What’s the connection? Well, if a large percentage of students are unused to strong negative emotions—57.8 per cent of all students said they had not experienced overwhelming anger in the past year and most of those said they never had—then it is not surprising that they have, simply, no way of dealing with the harsh surprises that university is likely to present. Many of my students may well have gone through their lives to this point doted upon by their parents, supported unequivocally by their friends, lauded by teachers who wouldn’t dare give them a low grade—you get the idea.

Some suggest that this kind of upbringing, perhaps combined with social-media narcissism, has made today’s youth entitled. But my students don’t come to me and insist that they deserve a better grade. They just see a bad grade and run. In other words, I theorize that their blissful childhood has left them, not entitled, but irresolute. That is, many students lack the emotional resilience to deal with failure, and so they simply take the easy way out, drop the course, and, presumably, look for an instructor who will give them an easy A.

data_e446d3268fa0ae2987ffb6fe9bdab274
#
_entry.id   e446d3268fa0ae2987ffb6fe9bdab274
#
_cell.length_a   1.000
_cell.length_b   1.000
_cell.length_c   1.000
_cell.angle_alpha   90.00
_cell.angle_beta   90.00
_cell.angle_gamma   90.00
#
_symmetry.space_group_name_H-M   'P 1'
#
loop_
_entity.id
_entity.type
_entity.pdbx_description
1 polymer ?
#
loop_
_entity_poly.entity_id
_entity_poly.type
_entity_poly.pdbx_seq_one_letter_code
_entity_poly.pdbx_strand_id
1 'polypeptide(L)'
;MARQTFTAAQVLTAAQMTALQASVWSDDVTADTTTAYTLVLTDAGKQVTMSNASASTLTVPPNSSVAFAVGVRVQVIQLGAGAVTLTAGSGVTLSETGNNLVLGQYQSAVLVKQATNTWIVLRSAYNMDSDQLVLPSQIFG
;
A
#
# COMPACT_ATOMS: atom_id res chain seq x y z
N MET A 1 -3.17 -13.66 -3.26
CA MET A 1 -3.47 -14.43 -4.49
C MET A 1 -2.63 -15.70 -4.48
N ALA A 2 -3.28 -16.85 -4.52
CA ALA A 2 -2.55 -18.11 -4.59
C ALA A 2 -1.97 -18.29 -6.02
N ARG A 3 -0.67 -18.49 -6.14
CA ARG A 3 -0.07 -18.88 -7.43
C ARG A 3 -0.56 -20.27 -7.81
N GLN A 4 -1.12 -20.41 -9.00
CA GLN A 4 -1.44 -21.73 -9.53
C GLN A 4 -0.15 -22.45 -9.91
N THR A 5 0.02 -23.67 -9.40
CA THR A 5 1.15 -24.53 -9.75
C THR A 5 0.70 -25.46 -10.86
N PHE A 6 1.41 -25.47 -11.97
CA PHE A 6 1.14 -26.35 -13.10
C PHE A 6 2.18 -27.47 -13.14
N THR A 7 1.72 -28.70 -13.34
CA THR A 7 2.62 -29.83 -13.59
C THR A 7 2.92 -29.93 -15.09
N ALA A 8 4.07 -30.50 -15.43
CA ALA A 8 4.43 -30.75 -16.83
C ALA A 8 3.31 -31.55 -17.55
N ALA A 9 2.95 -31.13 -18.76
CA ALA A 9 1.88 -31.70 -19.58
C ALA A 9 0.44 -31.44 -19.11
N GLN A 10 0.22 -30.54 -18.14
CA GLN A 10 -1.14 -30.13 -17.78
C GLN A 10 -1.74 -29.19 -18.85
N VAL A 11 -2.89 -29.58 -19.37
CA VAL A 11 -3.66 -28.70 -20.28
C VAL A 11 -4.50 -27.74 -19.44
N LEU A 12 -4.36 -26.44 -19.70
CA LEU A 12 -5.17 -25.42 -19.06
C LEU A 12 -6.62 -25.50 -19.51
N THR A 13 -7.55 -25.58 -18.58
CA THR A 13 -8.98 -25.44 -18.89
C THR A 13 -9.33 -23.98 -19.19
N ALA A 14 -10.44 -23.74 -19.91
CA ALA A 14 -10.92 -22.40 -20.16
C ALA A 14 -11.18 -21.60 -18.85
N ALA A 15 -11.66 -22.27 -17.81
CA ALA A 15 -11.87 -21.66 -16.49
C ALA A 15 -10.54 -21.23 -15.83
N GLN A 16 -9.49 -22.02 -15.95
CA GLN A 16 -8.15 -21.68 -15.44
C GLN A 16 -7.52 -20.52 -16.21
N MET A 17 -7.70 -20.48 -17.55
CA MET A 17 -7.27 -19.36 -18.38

Now, don’t get me wrong. I’m not in favour of needless suffering. And I don’t deny that a great number of students are suffering excessively and need help. But just as some exposure to viruses and bacteria help build the immune system, a certain amount of gut-wrenching emotional pain strengthens one’s psychological resolve. A university student should be able to look at a B grade—or an F for that matter—feel bad about it and then steel herself to the task and decide to do better next time.

And of course, many students do. But now I have a somewhat better understanding of why so many have run away at the first indication of failure. And it’s a sobering thought.

I was the first person who ever made them feel really bad.

Todd Pettigrew is an associate professor of English at Cape Breton University.


Unhappy? I think students may be too happy.

  1. Very interesting professor. I think you are on to something. I home schooled my child. Contrary to popular belief, the opposite of coddled. She hit the ground running when she went to university, not burnt out and with no expectations. I didn’t give her marks. She either knew it or she didn’t. And if she didn’t we worked on it.